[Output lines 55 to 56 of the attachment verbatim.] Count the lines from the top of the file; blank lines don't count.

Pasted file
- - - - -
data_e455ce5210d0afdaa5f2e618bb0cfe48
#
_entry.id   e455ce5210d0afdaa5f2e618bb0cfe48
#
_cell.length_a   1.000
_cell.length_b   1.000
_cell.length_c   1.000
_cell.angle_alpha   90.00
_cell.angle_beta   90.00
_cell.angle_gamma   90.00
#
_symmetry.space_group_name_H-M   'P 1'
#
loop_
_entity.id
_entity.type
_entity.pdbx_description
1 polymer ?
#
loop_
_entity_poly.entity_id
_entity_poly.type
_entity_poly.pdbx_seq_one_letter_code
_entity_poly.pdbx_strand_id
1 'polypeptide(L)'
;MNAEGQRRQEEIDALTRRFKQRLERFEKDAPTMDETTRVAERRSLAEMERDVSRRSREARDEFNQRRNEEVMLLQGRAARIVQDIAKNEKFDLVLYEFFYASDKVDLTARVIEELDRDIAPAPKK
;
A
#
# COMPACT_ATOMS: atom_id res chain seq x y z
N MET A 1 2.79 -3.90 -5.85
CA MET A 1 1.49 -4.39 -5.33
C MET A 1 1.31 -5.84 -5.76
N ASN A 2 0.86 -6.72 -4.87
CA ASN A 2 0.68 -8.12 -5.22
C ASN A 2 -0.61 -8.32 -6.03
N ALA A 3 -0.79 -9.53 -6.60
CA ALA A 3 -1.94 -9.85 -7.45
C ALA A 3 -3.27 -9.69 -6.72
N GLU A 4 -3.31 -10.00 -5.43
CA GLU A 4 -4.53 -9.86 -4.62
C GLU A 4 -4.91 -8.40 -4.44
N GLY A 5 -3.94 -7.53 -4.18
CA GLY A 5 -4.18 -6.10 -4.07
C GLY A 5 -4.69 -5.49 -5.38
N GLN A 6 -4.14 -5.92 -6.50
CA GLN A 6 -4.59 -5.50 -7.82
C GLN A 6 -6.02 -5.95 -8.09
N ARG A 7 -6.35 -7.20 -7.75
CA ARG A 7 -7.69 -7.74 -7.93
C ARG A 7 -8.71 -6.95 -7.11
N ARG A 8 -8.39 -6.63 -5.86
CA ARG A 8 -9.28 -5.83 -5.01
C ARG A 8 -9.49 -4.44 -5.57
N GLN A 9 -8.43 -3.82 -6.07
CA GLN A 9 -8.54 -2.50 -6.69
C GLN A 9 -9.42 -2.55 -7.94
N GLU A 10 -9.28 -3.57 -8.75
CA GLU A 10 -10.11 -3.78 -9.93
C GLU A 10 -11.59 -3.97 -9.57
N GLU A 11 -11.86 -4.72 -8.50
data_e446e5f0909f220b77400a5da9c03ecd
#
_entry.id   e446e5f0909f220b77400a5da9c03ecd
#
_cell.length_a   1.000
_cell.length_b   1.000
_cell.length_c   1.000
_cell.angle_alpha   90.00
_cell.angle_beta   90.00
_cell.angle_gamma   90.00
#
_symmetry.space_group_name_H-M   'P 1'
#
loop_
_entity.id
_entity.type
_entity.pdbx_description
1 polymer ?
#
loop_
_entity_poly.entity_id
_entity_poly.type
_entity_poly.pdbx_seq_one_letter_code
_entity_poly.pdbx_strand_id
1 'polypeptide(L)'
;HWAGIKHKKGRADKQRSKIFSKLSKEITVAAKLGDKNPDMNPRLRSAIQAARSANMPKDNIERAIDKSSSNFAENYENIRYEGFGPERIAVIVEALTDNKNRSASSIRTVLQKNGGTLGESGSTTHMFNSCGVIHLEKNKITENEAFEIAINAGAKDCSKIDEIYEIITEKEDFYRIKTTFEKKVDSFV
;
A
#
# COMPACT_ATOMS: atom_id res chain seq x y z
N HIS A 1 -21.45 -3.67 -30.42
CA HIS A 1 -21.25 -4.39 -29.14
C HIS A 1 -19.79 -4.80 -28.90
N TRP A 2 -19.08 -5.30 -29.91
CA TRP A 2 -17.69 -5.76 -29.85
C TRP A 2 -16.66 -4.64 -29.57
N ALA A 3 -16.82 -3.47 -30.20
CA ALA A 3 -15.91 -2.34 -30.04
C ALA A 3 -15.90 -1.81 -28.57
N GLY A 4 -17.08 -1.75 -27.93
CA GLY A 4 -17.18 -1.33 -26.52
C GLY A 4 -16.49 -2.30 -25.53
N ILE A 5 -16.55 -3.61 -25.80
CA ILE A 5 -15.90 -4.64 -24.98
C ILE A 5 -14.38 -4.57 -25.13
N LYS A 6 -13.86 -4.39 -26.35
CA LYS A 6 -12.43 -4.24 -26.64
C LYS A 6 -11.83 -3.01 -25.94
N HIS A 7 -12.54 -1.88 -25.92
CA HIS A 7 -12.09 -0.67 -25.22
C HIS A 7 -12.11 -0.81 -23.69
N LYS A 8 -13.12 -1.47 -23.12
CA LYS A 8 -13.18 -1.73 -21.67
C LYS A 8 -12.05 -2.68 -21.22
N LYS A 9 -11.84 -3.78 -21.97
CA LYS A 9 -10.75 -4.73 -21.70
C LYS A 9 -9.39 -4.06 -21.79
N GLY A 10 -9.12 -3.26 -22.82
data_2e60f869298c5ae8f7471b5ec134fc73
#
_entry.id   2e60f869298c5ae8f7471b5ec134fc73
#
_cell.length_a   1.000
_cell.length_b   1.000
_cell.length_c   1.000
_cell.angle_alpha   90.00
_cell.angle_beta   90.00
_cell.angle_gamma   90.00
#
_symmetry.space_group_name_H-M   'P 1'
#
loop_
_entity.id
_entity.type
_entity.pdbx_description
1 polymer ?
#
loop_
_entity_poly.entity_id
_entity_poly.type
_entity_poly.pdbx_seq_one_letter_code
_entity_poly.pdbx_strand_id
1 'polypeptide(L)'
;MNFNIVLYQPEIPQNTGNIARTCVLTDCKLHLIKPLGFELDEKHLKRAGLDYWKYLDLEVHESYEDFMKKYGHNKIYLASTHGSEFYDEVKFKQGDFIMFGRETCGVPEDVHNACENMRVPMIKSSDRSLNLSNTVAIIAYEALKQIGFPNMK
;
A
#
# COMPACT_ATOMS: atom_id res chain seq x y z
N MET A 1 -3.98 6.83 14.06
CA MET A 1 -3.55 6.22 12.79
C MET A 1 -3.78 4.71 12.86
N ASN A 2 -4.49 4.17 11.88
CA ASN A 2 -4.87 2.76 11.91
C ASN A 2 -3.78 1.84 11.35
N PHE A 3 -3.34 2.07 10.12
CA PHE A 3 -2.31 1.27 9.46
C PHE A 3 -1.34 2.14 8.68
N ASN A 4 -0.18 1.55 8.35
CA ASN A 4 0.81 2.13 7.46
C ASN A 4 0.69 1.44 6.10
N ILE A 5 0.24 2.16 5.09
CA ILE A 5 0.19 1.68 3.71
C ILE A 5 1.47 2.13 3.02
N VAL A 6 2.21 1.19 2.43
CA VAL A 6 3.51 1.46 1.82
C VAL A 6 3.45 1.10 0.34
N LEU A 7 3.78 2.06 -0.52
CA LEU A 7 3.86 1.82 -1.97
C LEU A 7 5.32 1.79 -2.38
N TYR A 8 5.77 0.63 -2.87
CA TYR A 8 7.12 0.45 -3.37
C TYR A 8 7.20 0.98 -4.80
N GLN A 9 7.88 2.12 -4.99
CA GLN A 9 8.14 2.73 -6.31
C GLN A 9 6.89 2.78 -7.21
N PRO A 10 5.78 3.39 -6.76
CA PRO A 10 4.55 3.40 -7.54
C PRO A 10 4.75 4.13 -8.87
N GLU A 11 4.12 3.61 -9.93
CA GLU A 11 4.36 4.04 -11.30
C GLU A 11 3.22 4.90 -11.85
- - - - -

N GLN A 9 -8.43 -3.82 -6.07
CA GLN A 9 -8.54 -2.50 -6.69